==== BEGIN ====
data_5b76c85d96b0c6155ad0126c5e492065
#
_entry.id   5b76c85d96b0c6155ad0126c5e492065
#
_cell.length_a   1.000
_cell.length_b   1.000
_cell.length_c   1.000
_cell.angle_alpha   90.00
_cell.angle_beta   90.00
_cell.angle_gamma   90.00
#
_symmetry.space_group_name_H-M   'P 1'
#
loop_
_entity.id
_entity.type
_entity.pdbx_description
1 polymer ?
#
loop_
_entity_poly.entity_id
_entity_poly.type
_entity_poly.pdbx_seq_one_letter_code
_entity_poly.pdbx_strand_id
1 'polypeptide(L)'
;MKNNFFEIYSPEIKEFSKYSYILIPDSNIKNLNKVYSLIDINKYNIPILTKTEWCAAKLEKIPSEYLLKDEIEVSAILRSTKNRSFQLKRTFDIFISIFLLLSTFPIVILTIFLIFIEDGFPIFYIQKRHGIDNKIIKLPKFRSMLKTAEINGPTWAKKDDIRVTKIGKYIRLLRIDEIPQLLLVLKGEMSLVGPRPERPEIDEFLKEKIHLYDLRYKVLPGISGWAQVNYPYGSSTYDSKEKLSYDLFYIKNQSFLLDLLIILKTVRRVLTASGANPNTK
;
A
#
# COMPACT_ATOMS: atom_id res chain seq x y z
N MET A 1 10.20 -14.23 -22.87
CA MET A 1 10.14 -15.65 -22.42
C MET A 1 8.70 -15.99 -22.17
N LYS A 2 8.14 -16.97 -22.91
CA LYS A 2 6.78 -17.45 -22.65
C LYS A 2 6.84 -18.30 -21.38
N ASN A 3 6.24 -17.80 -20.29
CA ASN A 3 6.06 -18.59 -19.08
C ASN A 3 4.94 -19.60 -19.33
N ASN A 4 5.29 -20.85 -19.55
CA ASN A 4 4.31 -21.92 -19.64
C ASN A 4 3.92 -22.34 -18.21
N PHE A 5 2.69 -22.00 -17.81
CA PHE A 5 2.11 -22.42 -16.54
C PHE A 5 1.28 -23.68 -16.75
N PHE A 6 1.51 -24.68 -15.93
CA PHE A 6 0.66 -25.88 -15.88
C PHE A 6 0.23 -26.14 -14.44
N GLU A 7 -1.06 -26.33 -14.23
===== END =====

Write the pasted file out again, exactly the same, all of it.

data_5b76c85d96b0c6155ad0126c5e492065
#
_entry.id   5b76c85d96b0c6155ad0126c5e492065
#
_cell.length_a   1.000
_cell.length_b   1.000
_cell.length_c   1.000
_cell.angle_alpha   90.00
_cell.angle_beta   90.00
_cell.angle_gamma   90.00
#
_symmetry.space_group_name_H-M   'P 1'
#
loop_
_entity.id
_entity.type
_entity.pdbx_description
1 polymer ?
#
loop_
_entity_poly.entity_id
_entity_poly.type
_entity_poly.pdbx_seq_one_letter_code
_entity_poly.pdbx_strand_id
1 'polypeptide(L)'
;MKNNFFEIYSPEIKEFSKYSYILIPDSNIKNLNKVYSLIDINKYNIPILTKTEWCAAKLEKIPSEYLLKDEIEVSAILRSTKNRSFQLKRTFDIFISIFLLLSTFPIVILTIFLIFIEDGFPIFYIQKRHGIDNKIIKLPKFRSMLKTAEINGPTWAKKDDIRVTKIGKYIRLLRIDEIPQLLLVLKGEMSLVGPRPERPEIDEFLKEKIHLYDLRYKVLPGISGWAQVNYPYGSSTYDSKEKLSYDLFYIKNQSFLLDLLIILKTVRRVLTASGANPNTK
;
A
#
# COMPACT_ATOMS: atom_id res chain seq x y z
N MET A 1 10.20 -14.23 -22.87
CA MET A 1 10.14 -15.65 -22.42
C MET A 1 8.70 -15.99 -22.17
N LYS A 2 8.14 -16.97 -22.91
CA LYS A 2 6.78 -17.45 -22.65
C LYS A 2 6.84 -18.30 -21.38
N ASN A 3 6.24 -17.80 -20.29
CA ASN A 3 6.06 -18.59 -19.08
C ASN A 3 4.94 -19.60 -19.33
N ASN A 4 5.29 -20.85 -19.55
CA ASN A 4 4.31 -21.92 -19.64
C ASN A 4 3.92 -22.34 -18.21
N PHE A 5 2.69 -22.00 -17.81
CA PHE A 5 2.11 -22.42 -16.54
C PHE A 5 1.28 -23.68 -16.75
N PHE A 6 1.51 -24.68 -15.93
CA PHE A 6 0.66 -25.88 -15.88
C PHE A 6 0.23 -26.14 -14.44
N GLU A 7 -1.06 -26.33 -14.23